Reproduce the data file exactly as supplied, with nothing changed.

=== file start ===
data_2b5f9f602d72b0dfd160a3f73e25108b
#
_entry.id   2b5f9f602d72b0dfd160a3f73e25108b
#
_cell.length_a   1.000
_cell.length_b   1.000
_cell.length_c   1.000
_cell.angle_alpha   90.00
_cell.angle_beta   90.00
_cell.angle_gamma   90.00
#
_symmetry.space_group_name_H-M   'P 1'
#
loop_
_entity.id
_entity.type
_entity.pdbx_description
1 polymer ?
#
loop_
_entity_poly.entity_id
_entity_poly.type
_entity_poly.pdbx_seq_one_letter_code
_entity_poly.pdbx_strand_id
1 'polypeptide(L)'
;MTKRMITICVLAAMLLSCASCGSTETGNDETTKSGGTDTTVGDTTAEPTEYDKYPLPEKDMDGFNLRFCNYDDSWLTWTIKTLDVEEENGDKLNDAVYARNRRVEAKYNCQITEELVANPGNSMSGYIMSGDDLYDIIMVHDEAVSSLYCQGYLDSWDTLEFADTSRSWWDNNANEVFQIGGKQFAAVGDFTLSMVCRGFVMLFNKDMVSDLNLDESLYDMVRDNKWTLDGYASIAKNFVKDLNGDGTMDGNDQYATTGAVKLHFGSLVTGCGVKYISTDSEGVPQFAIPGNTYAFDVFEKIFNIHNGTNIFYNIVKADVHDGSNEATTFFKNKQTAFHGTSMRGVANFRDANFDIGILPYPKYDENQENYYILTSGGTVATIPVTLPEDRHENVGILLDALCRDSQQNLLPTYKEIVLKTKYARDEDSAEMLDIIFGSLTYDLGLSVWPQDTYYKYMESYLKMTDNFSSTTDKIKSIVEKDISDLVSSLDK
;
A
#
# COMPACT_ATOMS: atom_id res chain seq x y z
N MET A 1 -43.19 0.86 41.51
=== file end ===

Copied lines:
data_2b5f9f602d72b0dfd160a3f73e25108b
#
_entry.id   2b5f9f602d72b0dfd160a3f73e25108b
#
_cell.length_a   1.000
_cell.length_b   1.000
_cell.length_c   1.000
_cell.angle_alpha   90.00
_cell.angle_beta   90.00
_cell.angle_gamma   90.00
#
_symmetry.space_group_name_H-M   'P 1'
#
loop_
_entity.id
_entity.type
_entity.pdbx_description
1 polymer ?
#
loop_
_entity_poly.entity_id
_entity_poly.type
_entity_poly.pdbx_seq_one_letter_code
_entity_poly.pdbx_strand_id
1 'polypeptide(L)'
;MTKRMITICVLAAMLLSCASCGSTETGNDETTKSGGTDTTVGDTTAEPTEYDKYPLPEKDMDGFNLRFCNYDDSWLTWTIKTLDVEEENGDKLNDAVYARNRRVEAKYNCQITEELVANPGNSMSGYIMSGDDLYDIIMVHDEAVSSLYCQGYLDSWDTLEFADTSRSWWDNNANEVFQIGGKQFAAVGDFTLSMVCRGFVMLFNKDMVSDLNLDESLYDMVRDNKWTLDGYASIAKNFVKDLNGDGTMDGNDQYATTGAVKLHFGSLVTGCGVKYISTDSEGVPQFAIPGNTYAFDVFEKIFNIHNGTNIFYNIVKADVHDGSNEATTFFKNKQTAFHGTSMRGVANFRDANFDIGILPYPKYDENQENYYILTSGGTVATIPVTLPEDRHENVGILLDALCRDSQQNLLPTYKEIVLKTKYARDEDSAEMLDIIFGSLTYDLGLSVWPQDTYYKYMESYLKMTDNFSSTTDKIKSIVEKDISDLVSSLDK
;
A
#
# COMPACT_ATOMS: atom_id res chain seq x y z
N MET A 1 -43.19 0.86 41.51